I’ve been running into an issue that I’m not sure how to get around — mostly because it’s somewhat political, and I don’t like to play the political game — and it’s frustrating. Because the issue is work-related, I am intentionally skimping on the details, but I’ll give you the gist of what I’m dealing with.
I’m trying to document a procedure for engineers to obtain temporary administrative access. In order to do so, the engineer needs to fill out a form to request the access. I’m trying to write about how to find and complete the form.
I spoke to the form’s owner (this is where the political part comes in). I explained what I was doing. However, he keeps insisting: “it doesn’t have to be documented, because the form is the documentation.”
He showed me a screen shot of text on the form that explains how the particular request works. The text made a lot of sense, and it would have been ideal to fulfill at least part (if not most) of my needs. I decided that I would create a reference to it. So I looked around the form for it… and could not find it anywhere.
He finally told me that “you had to click a specific button on the form to view the text.”
How was I (or anyone) supposed to know that? (Answer: you couldn’t.) Just by that alone, he contradicted his statement that the form is documentation. (It isn’t.) I wrote about this earlier; he is under the (potentially) dangerous assumption that everything on it is obvious. (Disclosure: the form in question is exactly the same one that I wrote about in the previous article.) He keeps insisting that the form is the documentation. But in spite of that, he gets frustrated that his department continually fields questions about how to do things that could be handled by the form — if it was properly documented. if the form actually was the documentation, it violates a major principle of technical writing: documentation is like a joke. If you have to explain it, it doesn’t work.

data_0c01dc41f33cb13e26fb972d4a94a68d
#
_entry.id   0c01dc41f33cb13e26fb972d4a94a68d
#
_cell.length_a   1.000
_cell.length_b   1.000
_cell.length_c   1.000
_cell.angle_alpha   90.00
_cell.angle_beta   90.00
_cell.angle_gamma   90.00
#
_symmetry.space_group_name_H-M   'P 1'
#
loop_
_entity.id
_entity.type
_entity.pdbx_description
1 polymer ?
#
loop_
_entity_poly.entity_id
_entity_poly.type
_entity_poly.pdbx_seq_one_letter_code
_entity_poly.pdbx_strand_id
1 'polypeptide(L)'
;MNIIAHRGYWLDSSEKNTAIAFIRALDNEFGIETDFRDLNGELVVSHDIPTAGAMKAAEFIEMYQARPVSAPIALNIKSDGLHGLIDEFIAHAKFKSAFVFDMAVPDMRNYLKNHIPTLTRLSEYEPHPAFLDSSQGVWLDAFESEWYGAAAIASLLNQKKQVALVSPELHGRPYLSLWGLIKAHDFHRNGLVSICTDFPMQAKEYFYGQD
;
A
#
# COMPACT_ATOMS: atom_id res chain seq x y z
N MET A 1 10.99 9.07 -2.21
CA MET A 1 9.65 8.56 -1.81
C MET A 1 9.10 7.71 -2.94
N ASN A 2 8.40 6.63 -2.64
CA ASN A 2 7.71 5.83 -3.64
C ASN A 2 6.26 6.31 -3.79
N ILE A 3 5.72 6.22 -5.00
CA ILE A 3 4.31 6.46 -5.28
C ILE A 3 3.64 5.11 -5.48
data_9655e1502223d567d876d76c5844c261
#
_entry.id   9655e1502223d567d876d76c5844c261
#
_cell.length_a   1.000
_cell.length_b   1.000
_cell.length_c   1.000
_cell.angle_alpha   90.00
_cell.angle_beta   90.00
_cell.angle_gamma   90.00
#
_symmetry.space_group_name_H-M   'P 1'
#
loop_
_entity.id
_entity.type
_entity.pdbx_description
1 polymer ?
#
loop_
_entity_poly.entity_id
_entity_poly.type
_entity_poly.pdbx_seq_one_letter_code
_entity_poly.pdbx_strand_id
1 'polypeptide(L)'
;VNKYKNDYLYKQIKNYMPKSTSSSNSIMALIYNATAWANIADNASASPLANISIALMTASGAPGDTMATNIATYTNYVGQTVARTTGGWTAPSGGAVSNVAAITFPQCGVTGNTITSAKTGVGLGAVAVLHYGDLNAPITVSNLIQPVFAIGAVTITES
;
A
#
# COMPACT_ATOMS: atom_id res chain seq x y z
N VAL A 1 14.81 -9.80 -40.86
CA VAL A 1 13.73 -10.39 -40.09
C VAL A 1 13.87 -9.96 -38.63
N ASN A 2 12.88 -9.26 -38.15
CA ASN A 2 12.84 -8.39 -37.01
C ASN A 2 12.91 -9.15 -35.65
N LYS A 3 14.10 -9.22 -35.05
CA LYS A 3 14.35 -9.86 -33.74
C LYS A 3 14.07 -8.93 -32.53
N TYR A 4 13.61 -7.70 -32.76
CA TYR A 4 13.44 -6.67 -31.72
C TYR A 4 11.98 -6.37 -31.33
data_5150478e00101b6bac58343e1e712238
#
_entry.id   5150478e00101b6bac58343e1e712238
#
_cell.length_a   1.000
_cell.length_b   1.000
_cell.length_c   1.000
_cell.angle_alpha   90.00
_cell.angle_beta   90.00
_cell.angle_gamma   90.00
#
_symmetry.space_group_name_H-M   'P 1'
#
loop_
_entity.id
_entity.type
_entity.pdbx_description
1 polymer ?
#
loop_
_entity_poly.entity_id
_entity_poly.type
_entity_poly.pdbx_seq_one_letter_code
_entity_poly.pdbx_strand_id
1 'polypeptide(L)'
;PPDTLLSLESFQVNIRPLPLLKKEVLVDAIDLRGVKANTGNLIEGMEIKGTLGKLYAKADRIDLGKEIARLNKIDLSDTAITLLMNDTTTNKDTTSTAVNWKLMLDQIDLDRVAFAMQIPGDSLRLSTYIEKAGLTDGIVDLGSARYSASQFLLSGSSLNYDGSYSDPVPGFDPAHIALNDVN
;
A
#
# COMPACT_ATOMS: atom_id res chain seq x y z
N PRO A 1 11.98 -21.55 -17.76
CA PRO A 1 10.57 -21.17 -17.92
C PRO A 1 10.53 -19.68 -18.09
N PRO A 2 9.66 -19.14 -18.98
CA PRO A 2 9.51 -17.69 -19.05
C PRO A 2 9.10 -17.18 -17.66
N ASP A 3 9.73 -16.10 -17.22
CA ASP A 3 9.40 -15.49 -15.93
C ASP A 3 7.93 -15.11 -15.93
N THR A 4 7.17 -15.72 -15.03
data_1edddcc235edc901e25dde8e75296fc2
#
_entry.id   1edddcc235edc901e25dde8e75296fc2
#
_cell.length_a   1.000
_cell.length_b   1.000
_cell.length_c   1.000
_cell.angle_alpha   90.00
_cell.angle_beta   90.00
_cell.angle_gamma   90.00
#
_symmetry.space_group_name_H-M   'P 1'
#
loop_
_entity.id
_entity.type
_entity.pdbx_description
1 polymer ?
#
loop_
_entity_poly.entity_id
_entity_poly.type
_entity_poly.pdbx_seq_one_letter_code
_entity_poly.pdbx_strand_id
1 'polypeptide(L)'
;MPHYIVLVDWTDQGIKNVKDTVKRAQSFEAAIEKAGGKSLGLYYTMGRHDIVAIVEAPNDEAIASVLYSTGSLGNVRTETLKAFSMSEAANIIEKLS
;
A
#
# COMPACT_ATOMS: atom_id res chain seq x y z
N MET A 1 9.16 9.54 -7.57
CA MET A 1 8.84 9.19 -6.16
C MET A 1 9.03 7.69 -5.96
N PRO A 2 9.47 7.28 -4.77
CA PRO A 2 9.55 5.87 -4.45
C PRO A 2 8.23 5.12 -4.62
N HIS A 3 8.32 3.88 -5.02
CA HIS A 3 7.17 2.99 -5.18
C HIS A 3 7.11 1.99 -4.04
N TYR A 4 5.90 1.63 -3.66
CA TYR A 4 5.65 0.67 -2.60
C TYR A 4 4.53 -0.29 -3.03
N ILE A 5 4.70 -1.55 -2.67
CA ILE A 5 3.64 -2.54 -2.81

Now, I will mention that I like the guy. He’s personable and pleasant, and I do enjoy talking to him. But he is stubbornly clinging to his belief that his tool is the documentation. I try to explain to him that it isn’t, but he won’t have it. And I have to admit that I’m not sure how to handle it.
I pinged the project manager to get her thoughts on how to handle this (I’m still waiting to hear back from her as I write this). She has a better rapport with this person than I do, so she might have some insight as to how to handle this. Nevertheless, I think this is another case where you need to keep an open mind to improve a product, and realize that tools are not necessarily obvious in how to use them. Even a hammer can do more than just drive a nail.